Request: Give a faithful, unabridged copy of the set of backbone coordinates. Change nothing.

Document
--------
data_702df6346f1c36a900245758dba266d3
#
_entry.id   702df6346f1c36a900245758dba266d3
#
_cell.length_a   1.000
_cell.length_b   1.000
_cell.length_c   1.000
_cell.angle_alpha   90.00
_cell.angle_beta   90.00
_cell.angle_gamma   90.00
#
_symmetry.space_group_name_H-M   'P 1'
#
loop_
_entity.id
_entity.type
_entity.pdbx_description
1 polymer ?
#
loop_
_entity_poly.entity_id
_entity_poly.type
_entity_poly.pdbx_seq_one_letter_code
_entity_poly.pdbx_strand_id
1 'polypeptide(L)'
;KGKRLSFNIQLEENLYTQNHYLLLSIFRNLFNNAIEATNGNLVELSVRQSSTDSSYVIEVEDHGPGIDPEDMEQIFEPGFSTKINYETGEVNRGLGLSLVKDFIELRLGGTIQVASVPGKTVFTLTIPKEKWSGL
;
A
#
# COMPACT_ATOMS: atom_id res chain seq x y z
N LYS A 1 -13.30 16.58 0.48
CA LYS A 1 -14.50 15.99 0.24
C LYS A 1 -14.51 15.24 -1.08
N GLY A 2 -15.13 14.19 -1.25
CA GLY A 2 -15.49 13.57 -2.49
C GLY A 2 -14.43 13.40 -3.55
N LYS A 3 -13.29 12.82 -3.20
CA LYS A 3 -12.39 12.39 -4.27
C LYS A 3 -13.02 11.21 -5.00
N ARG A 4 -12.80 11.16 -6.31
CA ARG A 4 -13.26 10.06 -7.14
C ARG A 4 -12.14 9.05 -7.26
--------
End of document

data_702df6346f1c36a900245758dba266d3
#
_entry.id   702df6346f1c36a900245758dba266d3
#
_cell.length_a   1.000
_cell.length_b   1.000
_cell.length_c   1.000
_cell.angle_alpha   90.00
_cell.angle_beta   90.00
_cell.angle_gamma   90.00
#
_symmetry.space_group_name_H-M   'P 1'
#
loop_
_entity.id
_entity.type
_entity.pdbx_description
1 polymer ?
#
loop_
_entity_poly.entity_id
_entity_poly.type
_entity_poly.pdbx_seq_one_letter_code
_entity_poly.pdbx_strand_id
1 'polypeptide(L)'
;KGKRLSFNIQLEENLYTQNHYLLLSIFRNLFNNAIEATNGNLVELSVRQSSTDSSYVIEVEDHGPGIDPEDMEQIFEPGFSTKINYETGEVNRGLGLSLVKDFIELRLGGTIQVASVPGKTVFTLTIPKEKWSGL
;
A
#
# COMPACT_ATOMS: atom_id res chain seq x y z
N LYS A 1 -13.30 16.58 0.48
CA LYS A 1 -14.50 15.99 0.24
C LYS A 1 -14.51 15.24 -1.08
N GLY A 2 -15.13 14.19 -1.25
CA GLY A 2 -15.49 13.57 -2.49
C GLY A 2 -14.43 13.40 -3.55
N LYS A 3 -13.29 12.82 -3.20
CA LYS A 3 -12.39 12.39 -4.27
C LYS A 3 -13.02 11.21 -5.00
N ARG A 4 -12.80 11.16 -6.31
CA ARG A 4 -13.26 10.06 -7.14
C ARG A 4 -12.14 9.05 -7.26